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The caves of Lesvos
Lesbos Island - which lies in the North of the Aegean Sea - is the third largest island in Greece in terms of area (1672 km2) and seventh in the Mediterranean area.

A cave is a natural cavity in the earth that either communicates with the surface through an opening or is completely hidden beneath the ground. There are three main ways in which caves are formed:

1. By shifts that occur in the solid surface of the Earth, which sometimes result in the formation of cracks.
2. By the constant action of water against the rocks lining the shores.
3. By the action of ground water that dissolves and carries off portions of rock. Rainwater (H2O) that combines chemically with carbon dioxide (CO2), forms a solution with increased solubility toward the impervious limestone. The CO2 combining with the barely soluble calcite (calcium carbonate (CaCO3) of the limestone, forms a carbonic acid solution Ca(HCO3)2.
CO2 + CaCo3 <---> Ca(HCO3)2

Water then carries off the resulting soluble carbonic acid solution that is formed. This water seeps into the small cracks in the rocks, dissolving portions of rock as it passes. The effect of time and the corrosive and cleansing power of the groundwater leads to the cracks becoming deeper. Eventually, the water forms a huge cavity, i.e. a cave.

Cave walls often contain calcium deposits called calcite curtains or drapery. Caves may also contain icicle-like lime deposits called stalagmites, stalactites, columns, steps, streams, rivers, even waterfalls and lakes. Stalactites are lime deposits that hang downward from the ceiling or walls of caves, measuring merely a few centimeters or up to several meters. They are usually formed as follows: The water, containing a carbonic acid solution, rises until it reaches the level of the ceiling of the cave. Drops of water begin dripping. Some of the water evaporates or carbon dioxide gas escapes from the water and some of the carbonic acid becomes barely soluble calcite (calcium carbonate).

Successive drops dripping from the ceiling form a small lime tube. As water continues to drip through the tube’s hollow center its diameter and length increases. Some of the water containing carbonic acid (carbonate of lime) may drip from the overhanging stalactite, thereby resulting in a vertical icicle-like deposit which grows upward from the floor of the cave. This lime deposit is called a stalagmite. With the passing of time, the stalactite and stalagmite grow until they join, forming a column, the diameter of which constantly increases.

A large part of the island is made of limestone, which accounts for the large number of caves, most of which are small. Nonetheless, many of these caves were once used as places of worship of the Christian faith.

The Cave of the Commune of Alifanta is the longest cave on the island, extending approx. 120 meters. Many relics and fragments of broken decorated pottery, were found at the above site, indicating that the area was inhabited as early as the Roman and Byzantine Era. Although it does not contain decorative dripstone features called speleothems due to small size of its passages, this cave is particularly interesting, and should be the subject of an archaeological survey (Figure 1)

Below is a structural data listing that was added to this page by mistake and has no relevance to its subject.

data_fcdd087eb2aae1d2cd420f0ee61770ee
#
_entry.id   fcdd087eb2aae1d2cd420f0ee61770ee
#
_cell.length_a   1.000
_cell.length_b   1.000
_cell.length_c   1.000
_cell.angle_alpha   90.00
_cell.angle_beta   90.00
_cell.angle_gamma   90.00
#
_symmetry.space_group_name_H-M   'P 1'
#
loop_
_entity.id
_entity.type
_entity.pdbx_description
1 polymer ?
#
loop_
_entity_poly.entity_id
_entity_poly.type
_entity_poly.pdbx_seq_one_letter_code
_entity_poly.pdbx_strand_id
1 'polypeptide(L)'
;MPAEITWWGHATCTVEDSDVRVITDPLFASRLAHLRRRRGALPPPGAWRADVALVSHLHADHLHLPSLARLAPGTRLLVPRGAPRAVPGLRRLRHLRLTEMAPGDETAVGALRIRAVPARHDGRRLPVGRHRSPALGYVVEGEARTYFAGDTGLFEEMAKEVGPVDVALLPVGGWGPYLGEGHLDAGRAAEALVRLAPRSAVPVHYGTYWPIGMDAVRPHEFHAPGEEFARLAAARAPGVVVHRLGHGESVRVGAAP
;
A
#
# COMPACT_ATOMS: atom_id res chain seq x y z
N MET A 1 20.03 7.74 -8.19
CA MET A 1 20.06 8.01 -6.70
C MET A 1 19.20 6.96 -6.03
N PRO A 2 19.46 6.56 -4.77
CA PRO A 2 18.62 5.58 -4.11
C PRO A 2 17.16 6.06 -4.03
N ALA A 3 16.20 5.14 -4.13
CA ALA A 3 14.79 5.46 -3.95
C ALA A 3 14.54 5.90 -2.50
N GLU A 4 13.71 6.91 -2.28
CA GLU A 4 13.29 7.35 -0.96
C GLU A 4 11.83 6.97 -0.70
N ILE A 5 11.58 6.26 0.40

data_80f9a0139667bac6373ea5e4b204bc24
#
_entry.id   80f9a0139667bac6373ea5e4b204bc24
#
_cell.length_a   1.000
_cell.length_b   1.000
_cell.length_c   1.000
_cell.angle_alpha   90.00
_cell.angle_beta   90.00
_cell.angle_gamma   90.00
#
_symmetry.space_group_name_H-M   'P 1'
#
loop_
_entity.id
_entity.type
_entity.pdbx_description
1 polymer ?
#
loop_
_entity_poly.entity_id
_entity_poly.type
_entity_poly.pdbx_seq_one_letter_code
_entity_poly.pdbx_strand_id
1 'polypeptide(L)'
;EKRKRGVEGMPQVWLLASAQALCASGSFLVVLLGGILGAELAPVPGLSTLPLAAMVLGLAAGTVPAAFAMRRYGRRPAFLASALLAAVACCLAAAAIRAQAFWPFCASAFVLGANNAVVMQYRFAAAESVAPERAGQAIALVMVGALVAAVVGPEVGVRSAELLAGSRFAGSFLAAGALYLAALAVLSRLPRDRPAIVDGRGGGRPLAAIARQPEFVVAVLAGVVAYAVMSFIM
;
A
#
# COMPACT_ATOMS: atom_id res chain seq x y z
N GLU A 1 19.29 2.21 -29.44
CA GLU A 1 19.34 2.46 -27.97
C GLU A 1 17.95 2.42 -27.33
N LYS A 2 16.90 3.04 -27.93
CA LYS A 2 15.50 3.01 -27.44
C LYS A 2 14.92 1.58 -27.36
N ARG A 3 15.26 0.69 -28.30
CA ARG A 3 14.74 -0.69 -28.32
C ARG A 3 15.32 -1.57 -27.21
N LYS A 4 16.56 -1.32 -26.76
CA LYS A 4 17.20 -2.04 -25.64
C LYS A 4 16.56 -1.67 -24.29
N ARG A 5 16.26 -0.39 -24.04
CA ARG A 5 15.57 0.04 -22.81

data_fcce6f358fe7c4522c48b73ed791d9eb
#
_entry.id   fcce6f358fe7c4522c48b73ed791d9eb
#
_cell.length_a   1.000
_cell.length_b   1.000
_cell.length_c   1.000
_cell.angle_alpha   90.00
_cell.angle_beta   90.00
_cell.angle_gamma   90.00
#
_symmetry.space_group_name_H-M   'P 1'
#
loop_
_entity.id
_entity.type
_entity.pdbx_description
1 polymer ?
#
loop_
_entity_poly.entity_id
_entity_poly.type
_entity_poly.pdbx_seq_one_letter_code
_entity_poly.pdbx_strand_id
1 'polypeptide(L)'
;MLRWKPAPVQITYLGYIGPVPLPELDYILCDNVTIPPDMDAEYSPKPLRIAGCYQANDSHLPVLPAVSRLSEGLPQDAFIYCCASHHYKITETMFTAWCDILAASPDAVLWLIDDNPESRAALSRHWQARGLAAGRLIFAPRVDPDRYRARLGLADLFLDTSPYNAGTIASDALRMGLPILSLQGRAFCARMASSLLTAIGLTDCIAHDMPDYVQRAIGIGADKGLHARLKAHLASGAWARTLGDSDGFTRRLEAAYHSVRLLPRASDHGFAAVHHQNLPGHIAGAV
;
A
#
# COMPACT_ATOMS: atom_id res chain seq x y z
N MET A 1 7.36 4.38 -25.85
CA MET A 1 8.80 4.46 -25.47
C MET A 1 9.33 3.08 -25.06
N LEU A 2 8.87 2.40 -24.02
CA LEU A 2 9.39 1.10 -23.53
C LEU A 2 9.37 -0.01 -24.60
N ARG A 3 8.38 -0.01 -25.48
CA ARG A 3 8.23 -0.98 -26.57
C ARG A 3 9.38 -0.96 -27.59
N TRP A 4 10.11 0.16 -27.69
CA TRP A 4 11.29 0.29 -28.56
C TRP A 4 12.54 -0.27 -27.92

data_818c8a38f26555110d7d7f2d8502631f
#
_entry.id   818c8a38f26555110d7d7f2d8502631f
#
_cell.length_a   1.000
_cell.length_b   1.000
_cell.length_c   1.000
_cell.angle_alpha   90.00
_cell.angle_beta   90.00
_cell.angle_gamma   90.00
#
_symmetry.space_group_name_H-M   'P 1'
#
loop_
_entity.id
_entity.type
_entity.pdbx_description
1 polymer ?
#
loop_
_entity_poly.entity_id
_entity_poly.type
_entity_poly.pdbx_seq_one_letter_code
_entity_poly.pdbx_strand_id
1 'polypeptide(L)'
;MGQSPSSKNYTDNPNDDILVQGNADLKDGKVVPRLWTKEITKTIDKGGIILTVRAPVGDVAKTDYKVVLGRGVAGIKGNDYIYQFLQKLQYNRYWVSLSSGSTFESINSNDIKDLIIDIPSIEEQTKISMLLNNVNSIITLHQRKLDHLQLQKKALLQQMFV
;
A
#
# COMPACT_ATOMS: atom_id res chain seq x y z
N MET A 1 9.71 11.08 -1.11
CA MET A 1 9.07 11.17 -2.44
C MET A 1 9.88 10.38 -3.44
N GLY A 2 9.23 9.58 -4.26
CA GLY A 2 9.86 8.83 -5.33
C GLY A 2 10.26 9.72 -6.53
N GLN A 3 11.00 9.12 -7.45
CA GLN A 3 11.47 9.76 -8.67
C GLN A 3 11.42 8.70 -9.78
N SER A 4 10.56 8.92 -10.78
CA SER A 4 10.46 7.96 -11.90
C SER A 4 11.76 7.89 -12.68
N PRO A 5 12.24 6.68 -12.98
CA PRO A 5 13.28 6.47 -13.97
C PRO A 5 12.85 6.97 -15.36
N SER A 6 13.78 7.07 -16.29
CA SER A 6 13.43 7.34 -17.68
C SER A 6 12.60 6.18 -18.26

The St John’s cave, otherwise known as Fousa in the Commune of Mychou is 95 meters long and consists of two passages with marble walls. Like the previous cave mentioned, this cave does not contain any speleothems either, but it does contain beautiful structures on on its vault. Tombs dating from the 5th century b.c., containing various relics, were found inside the cave. These findings are now kept at the K’ Archaeological Board of Lesbos, and should be part of an in-depth archaeological study, which I hope will soon be initiated. (Figure 2).

The St.Vartholomeo’s cave of in the Commune of Taxiarchis (Kayiani) is approx. 60 meters long. In earlier times it contained beautiful stalactites; unfortunately, however, visitors destroyed most of them. Prehistoric vessels were found inside the cave and are now kept at the Archaeological Museum of Mytilene. The archaeological study of this cave is almost complete.

Other caves that are of local interest are:

The cave at the Glastra or Castelli site in the Municipality of Agiasos,

Liakas Cave in the Commune of Asomatos,

Kourtzis cave in the Municipality of Mytilene,

St.John’s Cave (the sanctuary) in the Municipality of Thermi,

St.Iridoros Cave and Anidros Cave in the Municipality of Plomari.

We would like to point out that many of the 192 small caves on Lesbos Island are of particular interest because of the indications that they were inhabited from the Neolithic time.

29 karst pits called Fouses, were found on Lesbos. Investigation of these pits has not been made possible due to lack of the special equipment required for this purpose. The wells are extremely interesting and once research work is initiated they will reveal the massive labrinthic system which lies beneath the surface of Lesbos.

During the years between 1981 to 1992 my brother and I explored most of the caves on Lesbos, with limited financial support provided by the Prefecture of Lesbos. We can only hope that our work will benefit the generations to come. However we are proud of the beautiful moments we experienced in the sublime stillness of those caves. This experience was a unique opportunity to do some soul-searching and be overwhelmed by these wonders of nature.

This text was written exclusively by:
George M. Houtzaiou
Associate Professor at the Pedagogic Institute of Athens